The severe turn in Sarah’s story, that the rabbinical court does not help her get a divorce

Imagine someone telling you that a senior judge came out of court, took the defendant with him in one of the cases on his desk, and went with him to the home of a third person, unrelated to the case and unrelated to the court, so that it would hear the defendant and decide what the judge should rule on. Sounds inconceivable? Well, this is exactly what the head of the patriarchs of the rabbinical courts in Jerusalem, Rabbi Mordechai Ralbag, who is equivalent to a senior judge, will do tonight.

Brief background: About a week ago we revealed here the story of Sarah (pseudonym), who almost 30 years ago first applied to the rabbinical court for a divorce from her husband, and since then she has repeatedly tried to arouse the mercy of the judges, so that they would force him to grant her the desired divorce. A long line of rabbis who met the couple over the years, on the mission of the rabbinical court, in an attempt to examine the possibility of making peace, did not spare the pen tribe from the husband. “He’s a bully,” one wrote. “Spends a goat all the time on his wife,” the other stated. “Sheds the blood of his wife and the mother of his children,” the third ruled. “There is no chance of peace at home,” the fourth concluded.

In between, the wife continued to bear alone the burden of raising their six joint children, with the husband not paying the alimony he was required to pay, and she supported the extended family from the money she earned from caring for several toddlers in her home. At one point, the woman sued the husband in family court, detailing the mental anguish he caused her, the loneliness he inflicted on her, and the suffering that was her lot.

. The court awarded her NIS 425,000, which she inflated when her husband did not bother to pay them, for a much higher amount. When she realized that the husband did not intend to pay – not only the alimony, but also this ruling – she sold their shared apartment and collected the debt from the money received.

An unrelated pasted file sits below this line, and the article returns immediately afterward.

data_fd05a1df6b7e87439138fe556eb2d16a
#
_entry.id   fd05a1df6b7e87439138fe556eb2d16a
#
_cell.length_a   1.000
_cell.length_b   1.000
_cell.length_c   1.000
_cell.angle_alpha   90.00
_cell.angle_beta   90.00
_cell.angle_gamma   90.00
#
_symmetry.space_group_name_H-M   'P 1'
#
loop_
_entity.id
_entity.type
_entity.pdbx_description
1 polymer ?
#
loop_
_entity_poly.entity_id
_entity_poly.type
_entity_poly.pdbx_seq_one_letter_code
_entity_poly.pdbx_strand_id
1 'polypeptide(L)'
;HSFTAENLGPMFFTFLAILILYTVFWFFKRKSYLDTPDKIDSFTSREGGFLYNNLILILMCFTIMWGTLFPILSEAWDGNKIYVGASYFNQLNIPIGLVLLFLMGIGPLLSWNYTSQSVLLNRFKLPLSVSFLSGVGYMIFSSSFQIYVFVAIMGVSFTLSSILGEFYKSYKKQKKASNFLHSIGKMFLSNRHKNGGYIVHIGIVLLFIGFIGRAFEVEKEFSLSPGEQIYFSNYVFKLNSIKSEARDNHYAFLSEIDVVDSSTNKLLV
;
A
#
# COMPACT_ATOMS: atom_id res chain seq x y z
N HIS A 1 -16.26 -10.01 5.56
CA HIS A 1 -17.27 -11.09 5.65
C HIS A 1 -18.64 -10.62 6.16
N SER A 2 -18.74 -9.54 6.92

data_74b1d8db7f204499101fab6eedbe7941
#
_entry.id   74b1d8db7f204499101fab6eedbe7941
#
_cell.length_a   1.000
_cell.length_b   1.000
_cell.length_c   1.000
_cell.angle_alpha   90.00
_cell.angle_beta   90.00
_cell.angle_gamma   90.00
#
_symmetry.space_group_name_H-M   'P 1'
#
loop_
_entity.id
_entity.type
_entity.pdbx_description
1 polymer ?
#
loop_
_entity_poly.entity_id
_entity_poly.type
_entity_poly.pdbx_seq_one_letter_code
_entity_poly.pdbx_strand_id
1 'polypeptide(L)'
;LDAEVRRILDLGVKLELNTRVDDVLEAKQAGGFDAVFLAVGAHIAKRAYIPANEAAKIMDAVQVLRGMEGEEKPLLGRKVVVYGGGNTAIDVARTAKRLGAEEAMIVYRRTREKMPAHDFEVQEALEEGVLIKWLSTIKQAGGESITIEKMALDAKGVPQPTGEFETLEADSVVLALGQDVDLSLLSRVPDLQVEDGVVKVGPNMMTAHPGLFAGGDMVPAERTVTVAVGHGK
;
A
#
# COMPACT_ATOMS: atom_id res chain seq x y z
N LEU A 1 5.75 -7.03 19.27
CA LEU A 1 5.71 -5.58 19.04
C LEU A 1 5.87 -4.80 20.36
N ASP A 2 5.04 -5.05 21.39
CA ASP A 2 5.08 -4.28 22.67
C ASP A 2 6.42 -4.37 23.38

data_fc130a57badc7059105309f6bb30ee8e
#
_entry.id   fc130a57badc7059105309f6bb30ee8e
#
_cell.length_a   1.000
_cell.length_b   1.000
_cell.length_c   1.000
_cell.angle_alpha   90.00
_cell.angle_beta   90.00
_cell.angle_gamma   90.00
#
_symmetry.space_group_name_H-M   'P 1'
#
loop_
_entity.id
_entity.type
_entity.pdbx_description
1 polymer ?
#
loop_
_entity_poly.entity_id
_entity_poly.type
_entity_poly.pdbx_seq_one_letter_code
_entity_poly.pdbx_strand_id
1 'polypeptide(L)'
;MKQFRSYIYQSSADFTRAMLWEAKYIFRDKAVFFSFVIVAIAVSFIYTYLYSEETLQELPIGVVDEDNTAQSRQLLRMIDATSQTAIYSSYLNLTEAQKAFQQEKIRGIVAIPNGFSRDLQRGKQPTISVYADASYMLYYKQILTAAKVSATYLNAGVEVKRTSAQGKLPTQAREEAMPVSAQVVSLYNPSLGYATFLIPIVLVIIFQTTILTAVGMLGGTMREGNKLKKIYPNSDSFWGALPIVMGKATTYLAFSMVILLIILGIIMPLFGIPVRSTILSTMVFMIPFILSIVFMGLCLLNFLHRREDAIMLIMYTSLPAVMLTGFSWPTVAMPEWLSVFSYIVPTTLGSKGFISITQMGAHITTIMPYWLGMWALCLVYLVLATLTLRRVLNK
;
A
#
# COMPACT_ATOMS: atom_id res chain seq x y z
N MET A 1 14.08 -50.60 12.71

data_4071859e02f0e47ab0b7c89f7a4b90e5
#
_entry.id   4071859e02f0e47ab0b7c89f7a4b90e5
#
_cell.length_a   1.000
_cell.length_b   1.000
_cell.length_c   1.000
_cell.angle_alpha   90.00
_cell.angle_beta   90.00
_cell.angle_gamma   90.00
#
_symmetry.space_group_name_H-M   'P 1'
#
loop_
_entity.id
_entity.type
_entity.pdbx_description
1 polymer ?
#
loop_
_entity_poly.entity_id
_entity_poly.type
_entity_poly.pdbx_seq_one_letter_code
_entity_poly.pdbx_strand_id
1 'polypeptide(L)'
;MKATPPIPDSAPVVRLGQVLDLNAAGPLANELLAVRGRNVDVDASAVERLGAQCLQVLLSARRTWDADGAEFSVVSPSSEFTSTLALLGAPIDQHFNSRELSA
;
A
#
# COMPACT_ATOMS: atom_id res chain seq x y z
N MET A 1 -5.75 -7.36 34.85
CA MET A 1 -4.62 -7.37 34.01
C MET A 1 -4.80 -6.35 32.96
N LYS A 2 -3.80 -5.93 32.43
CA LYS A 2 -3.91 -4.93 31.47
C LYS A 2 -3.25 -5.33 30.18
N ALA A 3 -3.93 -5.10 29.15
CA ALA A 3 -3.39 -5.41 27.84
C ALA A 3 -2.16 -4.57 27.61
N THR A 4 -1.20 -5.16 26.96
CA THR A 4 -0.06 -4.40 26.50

Sarah, pseudonym (Photo: Private)

Two weeks ago, when the rabbinical court was required to rule on her fourth divorce lawsuit, the dayan, Rabbi Mordechai Ralbag, decided to dismiss her lawsuit, leaving her aguna until she paid her husband more than a million shekels, the amount she religiously won in family court. , Is gone, after the woman used it to raise the six children and marry them.

It’s not over here. Beyond his decision, according to which “there is no room to discuss the divorce claim filed by the woman in the court,” the dayan, Rabbi Ralbag, decided to go one step further, sending the husband to his Rebbe, the Rebbe of Sanz, so that it could make a decision on two matters .

One, “Should the husband insist on demanding a return to a peaceful life with his wife,” a peace that the wife has not been interested in for nearly three decades, and that anyone who has met with this case has determined that he has no possibility. The second, “As long as the answer is not to insist, how much money should the woman pay to the man who will give her the ghetto.”

Sounds weird? moment. That’s not all. A few days ago, the dayan announced that the meeting with the Rebbe of Sanz would take place on Sunday, that is, tonight, at 20:00 at the Rebbe’s house. Who will attend this meeting other than the host? The judge, the panel secretary in the court and the husband. Who will not participate? The woman. Neither she nor her powerlessness.

This story is crazy, on the face of it, from every possible direction. They are that the judge leaves the court and travels to the house of a private person, to discuss with him the issues that are to be discussed in his courtroom. Both in that the dayan transfers to that individual the right to decide the case, a right and duty imposed on him by the law. They are that this discussion is conducted in a position where the Rebbe, the Dayan and the husband are present, and the wife is not present.

The woman’s lawyers, Arie Arbus and Netanel Oved, from the firm of Arbus, Kedem, Tzur, rushed over the weekend and sent an urgent request to the court to cancel the meeting scheduled for tonight. “In our regulations and sources, there is no procedure for holding meetings by the tribunal,” they wrote. “For a court meeting with parties regarding the matter before it, there is a specific name – it is called ‘hearing’.”

Following the appeal to the court, they tried to understand how the judge intends to conduct this proceeding. “How will the facts be clarified? Who will present the position of the applicant (the woman – KL)? How will her claims, evidence and proofs be presented on her behalf? How can you defend and fend off husband claims? And how can you appeal the Rebbe’s decision, if and when requested? Who is the appellate court on the Rebbe’s decision from Sanz Shlita?

The management of the rabbinical courts stated in response: “The proceedings in the court are confidential by law and are prohibited from publication. The system of rabbinical courts is careful to maintain the privacy of the parties convicted and will not provide any information about pending proceedings. The court uses the legal advice of the management of the rabbinical courts to obtain a divorce. ”

Source: – חדשות מהארץ והעולם by

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